It was great, because I loved football and I was doing all these shows. I did that for quite some time — or it seemed quite some time. Ultimately, it came that there was an editor’s job. I applied for it and luckily I got it. You then started editing ‘proper’ programmes. I was lucky enough to do a Bulman and a Strangers which, in those years, were ITV’s top drama programmes. Not many people now will remember them, but they were great, great programmes. After that, there was a chance to work on World in Action which, of course, was everyone’s idea of being at the forefront, and I said, ‘Yes, I’ll have a go at that’. Twenty-one years and just short of seven hundred programmes I was on World In Action.

You spent your whole time on World in Action then?

I was on it for virtually twenty-one years. Occasionally I was taken off to do particular one-off programmes because, perhaps, World in Action was off the air, and things like that.

One of them was The Battle of Monte Cassino; this was the battle in which Sir Denis had been injured and lost his leg during the war. Sir Denis often used to pop in and come and see how it was doing. Not because he would change the programme or anything like that but purely so he could see how we were doing.

The director, Mike Beckham, I think, would be, ‘Oh, he’s here again!’ But he actually used to come in and say, ‘Oh, hello young Roland, how are you?’ because he remembered me through my mother. We’d chat for a bit then off he’d trundle. It was amazing.

Did he ever talk about losing his leg?

No, and it was something we never mentioned, purely out of respect for what he went through. I’m not actually quite sure if it was Mike Beckham or Ken Greaves. It was one of those two.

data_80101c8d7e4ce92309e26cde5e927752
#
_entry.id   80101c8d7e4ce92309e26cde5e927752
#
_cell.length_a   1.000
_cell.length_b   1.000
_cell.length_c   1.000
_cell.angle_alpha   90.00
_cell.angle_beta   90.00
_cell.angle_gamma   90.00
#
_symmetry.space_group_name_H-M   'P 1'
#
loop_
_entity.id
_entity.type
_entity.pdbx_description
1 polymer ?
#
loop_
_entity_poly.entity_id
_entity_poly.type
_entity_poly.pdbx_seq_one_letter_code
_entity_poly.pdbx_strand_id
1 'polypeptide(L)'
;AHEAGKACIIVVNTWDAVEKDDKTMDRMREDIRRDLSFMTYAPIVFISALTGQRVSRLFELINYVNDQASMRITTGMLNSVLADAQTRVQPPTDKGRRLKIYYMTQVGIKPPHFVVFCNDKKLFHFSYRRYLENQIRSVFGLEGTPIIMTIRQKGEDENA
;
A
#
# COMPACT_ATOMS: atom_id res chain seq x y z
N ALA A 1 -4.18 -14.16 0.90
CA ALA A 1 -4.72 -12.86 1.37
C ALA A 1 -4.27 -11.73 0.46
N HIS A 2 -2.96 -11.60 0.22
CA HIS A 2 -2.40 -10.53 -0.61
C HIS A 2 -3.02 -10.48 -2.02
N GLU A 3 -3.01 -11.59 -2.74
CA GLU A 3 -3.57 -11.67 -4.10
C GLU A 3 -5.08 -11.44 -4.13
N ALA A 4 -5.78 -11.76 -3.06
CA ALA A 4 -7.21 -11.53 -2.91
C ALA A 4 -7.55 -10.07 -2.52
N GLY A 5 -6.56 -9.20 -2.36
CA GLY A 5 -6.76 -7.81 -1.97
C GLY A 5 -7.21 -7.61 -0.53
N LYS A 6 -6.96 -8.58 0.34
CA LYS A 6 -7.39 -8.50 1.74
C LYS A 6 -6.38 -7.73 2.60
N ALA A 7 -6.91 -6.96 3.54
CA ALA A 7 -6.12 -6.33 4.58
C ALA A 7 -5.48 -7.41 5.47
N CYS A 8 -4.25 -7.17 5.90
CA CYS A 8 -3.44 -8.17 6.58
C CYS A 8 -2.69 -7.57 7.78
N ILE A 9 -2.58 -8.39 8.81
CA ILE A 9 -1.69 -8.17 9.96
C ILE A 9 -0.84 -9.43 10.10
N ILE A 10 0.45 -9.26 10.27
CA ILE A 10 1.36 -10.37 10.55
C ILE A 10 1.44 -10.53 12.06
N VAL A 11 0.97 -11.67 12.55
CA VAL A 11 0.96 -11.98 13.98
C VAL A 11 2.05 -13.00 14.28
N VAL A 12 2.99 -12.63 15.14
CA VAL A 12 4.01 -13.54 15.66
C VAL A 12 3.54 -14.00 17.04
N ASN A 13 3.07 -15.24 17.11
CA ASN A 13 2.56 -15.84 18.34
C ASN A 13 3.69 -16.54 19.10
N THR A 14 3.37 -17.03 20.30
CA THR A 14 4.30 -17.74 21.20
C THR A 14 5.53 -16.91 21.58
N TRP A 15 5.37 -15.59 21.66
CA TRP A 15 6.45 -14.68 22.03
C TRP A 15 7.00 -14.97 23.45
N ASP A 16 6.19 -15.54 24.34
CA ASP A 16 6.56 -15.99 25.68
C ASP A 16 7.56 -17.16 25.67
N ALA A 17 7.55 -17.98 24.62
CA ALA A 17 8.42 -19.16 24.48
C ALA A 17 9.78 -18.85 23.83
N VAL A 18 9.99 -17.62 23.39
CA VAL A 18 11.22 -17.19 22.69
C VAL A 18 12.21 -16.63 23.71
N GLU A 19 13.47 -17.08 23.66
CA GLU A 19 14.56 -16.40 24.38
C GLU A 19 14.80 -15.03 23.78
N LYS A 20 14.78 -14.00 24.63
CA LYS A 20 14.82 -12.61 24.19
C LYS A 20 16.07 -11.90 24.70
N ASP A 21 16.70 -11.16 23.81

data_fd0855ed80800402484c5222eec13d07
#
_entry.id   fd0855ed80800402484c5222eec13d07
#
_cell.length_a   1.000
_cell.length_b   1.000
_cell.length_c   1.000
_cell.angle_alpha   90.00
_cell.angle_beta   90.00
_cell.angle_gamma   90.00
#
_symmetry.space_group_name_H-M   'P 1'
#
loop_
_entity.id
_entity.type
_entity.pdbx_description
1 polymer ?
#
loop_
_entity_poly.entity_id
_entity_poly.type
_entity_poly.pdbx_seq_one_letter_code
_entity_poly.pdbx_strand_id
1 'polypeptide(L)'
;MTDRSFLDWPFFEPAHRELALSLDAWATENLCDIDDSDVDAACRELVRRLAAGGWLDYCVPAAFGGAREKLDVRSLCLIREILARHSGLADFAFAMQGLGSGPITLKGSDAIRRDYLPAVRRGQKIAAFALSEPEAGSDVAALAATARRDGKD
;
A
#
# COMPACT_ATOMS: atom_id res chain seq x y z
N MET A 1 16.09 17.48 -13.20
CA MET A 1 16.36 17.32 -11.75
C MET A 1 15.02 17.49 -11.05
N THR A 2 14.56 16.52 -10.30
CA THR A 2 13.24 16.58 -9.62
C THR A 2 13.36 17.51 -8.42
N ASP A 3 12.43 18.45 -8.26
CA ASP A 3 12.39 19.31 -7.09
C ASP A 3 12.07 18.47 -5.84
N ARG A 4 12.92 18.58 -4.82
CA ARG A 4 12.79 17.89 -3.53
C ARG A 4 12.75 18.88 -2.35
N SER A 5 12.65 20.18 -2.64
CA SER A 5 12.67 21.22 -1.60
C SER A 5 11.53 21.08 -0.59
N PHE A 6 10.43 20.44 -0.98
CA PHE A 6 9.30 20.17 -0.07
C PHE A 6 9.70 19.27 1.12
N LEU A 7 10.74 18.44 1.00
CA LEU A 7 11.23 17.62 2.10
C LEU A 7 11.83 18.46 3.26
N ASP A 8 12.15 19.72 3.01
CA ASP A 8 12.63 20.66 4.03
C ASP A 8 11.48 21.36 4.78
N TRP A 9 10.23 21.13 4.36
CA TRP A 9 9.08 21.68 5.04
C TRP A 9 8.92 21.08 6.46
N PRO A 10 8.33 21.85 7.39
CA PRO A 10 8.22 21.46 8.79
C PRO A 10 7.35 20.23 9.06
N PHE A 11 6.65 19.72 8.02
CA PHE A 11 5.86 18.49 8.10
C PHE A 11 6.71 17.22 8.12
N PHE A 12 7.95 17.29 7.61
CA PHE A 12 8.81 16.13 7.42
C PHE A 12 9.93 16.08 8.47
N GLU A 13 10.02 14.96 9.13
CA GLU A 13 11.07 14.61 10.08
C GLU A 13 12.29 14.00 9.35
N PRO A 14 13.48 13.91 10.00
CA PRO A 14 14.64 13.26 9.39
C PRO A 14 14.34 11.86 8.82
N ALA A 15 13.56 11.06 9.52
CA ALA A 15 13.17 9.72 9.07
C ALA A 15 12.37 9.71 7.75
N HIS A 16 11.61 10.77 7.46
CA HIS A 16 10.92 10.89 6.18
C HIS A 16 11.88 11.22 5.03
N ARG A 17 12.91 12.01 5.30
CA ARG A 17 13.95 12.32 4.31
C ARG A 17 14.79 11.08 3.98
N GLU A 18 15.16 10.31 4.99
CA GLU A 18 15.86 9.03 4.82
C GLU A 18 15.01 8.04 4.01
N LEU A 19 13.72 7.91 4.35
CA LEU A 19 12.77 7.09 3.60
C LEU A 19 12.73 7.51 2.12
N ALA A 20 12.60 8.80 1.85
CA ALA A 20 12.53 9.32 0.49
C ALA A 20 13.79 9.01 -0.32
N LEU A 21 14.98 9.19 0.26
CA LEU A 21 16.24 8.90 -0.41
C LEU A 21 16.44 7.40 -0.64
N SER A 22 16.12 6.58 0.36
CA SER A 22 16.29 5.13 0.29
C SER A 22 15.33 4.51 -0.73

Would you see people like Denis Forman and Sidney Bernstein around the building?

Sir Denis, often, would walk along the corridors and so would Mr Plowright. They would both walk up and down, and you always knew because somebody would say, ‘Quick! Tidy the room up! Clean the floors! Polish your hair!’ and all that kind of thing. ‘Sir Denis is on the prowl.’

He’d walk up and down the corridor, check up and see what was happening, and it was brilliant, because he was like the god, the main man, and it was wonderful to see him wandering around. You could often be sat in the canteen and he would suddenly appear. He’d have his sleeves rolled up and sit down and have his dinner in the canteen with the workers, and people really liked that. They liked to see that he was there, and he did have this authority about him that left people in awe.

Sidney Bernstein?

Yeah, the Bernsteins would pop in. But you knew if they were around because the whole company, the whole building, was at attention, because you never were quite sure if he was going to pop in. It always made people slightly nervous and wary. But they were around. Of course, then they used to have the place at Golden Square in London, which was the London side of Granada. So most of the time, if they were around, they would be there.

Would you spend any time down at Golden Square?

I’d done two or three World in Actions down there, purely because World in Action, in those days, was split into two camps: they had a London side and a Manchester side. Often, the London people would come up to Manchester to do the edit, but if the edit was very tight, or perhaps had lots of problems with legalities, we could cut it in London, so the lawyers could pop in to the room, see it and go away again. So I’d cut a couple down in London. It was interesting, because Golden Square was where the real big bosses were. It was good fun.

Who would you have worked with on World in Action?